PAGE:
Rowe felt passionately about Australia, its climate, landscape, native life and opportunities. He had intended to emigrate, bringing his family out after he had established himself. This enthusiasm for his intended new home spilled over into his earlier letters to his wife, Philippa: ‘… I now like the warm glow of the clear and brilliant sky. I have lived now long enough in the Colony to estimate the qualities of the climate and all that has been written on the subject is true…’.7 And again: ‘It is a new and enterprising country, one that presents under its abundant riches opportunities of accumulation of wealth, and open to the aspiring of ambition and genius…’.

The climbing party, which included Rowe’s young son Sanford, had set out for Mount William on the morning of 24 February 1858. While bad weather delayed the ascent, Rowe described the view with enthusiasm:

The scene from the summit of Mount William is as grand and picturesque as those to be viewed from any of the Alps of Europe. The setting sun lit up the massive basaltic rocks that shot up from the summit of the various mountains like columns of ruby – a gorgeous temple based the dark robe of misty forest gradually deepening with the blackest shadow, giving the appearance of unfathomable depth to the gorges of the mountain. The naked limbs of the great stringy bark trees so white and skeleton like – the solitude, the consciousness of being so far removed from the haunts of man – all tended to create a sensation of undefinable awe.7

Rowe’s sketchbook includes several figure studies for our watercolour – the young man aiming his rifle, the Aboriginal woman in front of her mia-mia, the dog, and himself busily sketching. On the way to Mount William, they had ‘Shot some beautiful parrots, commonly called the Blue Mountain’.8 In the watercolour, Sanford shoots at parrots. And the very horizon of craggy mountains, evident on the large sheet of drawing paper in the sketchbook, is similarly seen within the picture within the watercolour, further testimony to Rowe’s incredible attention to detail. The carrying tube nearby indicates that Rowe took these large sheets with him – presumably completing the sketch on the spot and later working it into the finely finished watercolour we see today. Moreover, the image of the artist at work within his own picture is a familiar touch in nineteenth century art; even Charles Conder introduced himself working at his easel in All On a Summer’s Day, 1888 (Art Gallery of South Australia, M.J.M. Carter Collection). Importantly, the artist’s presence gives an increased sense of authenticity, certifying his record of the scene. And a further interesting connection between written and drawn detail is mention of the ‘flat rock’ where ‘We put up our canvas’.9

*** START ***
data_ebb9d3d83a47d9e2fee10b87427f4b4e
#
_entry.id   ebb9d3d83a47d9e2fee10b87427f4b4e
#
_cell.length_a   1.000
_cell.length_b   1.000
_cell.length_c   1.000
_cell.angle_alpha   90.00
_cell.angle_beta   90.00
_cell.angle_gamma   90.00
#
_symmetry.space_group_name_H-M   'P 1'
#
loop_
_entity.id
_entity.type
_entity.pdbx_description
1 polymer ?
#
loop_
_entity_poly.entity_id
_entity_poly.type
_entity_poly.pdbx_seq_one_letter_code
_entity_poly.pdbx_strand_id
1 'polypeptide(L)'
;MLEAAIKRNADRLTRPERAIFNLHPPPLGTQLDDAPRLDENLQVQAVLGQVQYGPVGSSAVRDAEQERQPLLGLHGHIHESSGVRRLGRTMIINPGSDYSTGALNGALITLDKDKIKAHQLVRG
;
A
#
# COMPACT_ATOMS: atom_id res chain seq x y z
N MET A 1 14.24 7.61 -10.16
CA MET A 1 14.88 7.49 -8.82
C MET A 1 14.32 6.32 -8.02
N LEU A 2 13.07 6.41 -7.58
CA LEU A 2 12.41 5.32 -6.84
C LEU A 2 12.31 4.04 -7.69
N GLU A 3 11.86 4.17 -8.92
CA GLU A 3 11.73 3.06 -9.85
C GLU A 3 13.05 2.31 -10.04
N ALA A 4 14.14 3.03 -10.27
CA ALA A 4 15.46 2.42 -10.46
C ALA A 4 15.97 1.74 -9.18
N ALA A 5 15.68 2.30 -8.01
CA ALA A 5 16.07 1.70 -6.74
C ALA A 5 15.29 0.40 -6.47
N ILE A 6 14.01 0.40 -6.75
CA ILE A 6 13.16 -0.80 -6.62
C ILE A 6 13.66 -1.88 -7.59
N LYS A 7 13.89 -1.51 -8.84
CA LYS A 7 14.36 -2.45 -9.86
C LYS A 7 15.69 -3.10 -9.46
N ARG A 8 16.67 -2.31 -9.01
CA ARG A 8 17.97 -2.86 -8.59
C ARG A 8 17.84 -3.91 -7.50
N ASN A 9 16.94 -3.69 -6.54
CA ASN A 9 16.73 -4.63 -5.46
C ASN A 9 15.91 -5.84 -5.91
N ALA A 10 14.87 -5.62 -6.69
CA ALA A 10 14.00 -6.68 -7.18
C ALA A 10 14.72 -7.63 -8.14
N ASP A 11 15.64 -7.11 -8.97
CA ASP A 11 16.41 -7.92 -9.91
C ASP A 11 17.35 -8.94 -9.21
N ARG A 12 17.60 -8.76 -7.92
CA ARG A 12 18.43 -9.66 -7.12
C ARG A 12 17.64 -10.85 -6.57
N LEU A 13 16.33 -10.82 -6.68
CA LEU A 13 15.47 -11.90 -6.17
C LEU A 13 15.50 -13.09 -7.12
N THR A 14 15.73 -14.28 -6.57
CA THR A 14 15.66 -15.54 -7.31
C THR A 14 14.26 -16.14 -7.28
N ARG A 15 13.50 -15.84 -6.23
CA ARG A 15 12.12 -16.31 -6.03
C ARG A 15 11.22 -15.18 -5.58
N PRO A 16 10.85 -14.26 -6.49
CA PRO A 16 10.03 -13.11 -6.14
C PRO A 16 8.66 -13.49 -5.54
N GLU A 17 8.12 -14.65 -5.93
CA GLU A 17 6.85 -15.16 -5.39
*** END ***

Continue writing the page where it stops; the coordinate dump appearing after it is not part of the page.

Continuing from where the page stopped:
The prominence given to the foreground group incorporates an act of homage to the landscape and its owners. Tall, bearded and well built, Rowe was a striking figure, admired by his contemporaries. He frequently shared his landscapes with the Aboriginal peoples, the presence of their mia-mia, home or camp, again paralleled in Rowe’s Mount William diary entry: ‘At evening we put up our mi-mi in a scrub at about five miles from the base of the mountain, roasted our parrots, and found them the most delicately flavoured birds we had yet met with’. The mia-mia and campfire can be read as a metaphor for the Aboriginal homeland. This respect and a willingness to share with the indigenous people are seen elsewhere. Of the four Aboriginal figures, three are clad in possum cloaks, the seated male in the foreground wearing a government-issue blanket, identified by its blue line. 10 Harmony between peoples and the land continues in the two standing behind the artist. The man shares the breathtaking view with Rowe; the woman looks at his sketch. The indigenous people of central Victoria, the Djab wurrung, were once of large numbers and rich in culture, having lived on the volcanic plain for tens of thousands of years. Rowe was not alone in these sympathetic views. Ruth Pullin, the Von Guérard scholar writing recently of the Indigenous people in Von Guérard’s painting, Mr John King’s Station, 1861, said: ‘…they are depicted both on their land, yet dispossessed of it –’. ‘Their anomalous situation [she added] is expressed in their contradictory apparel …’.11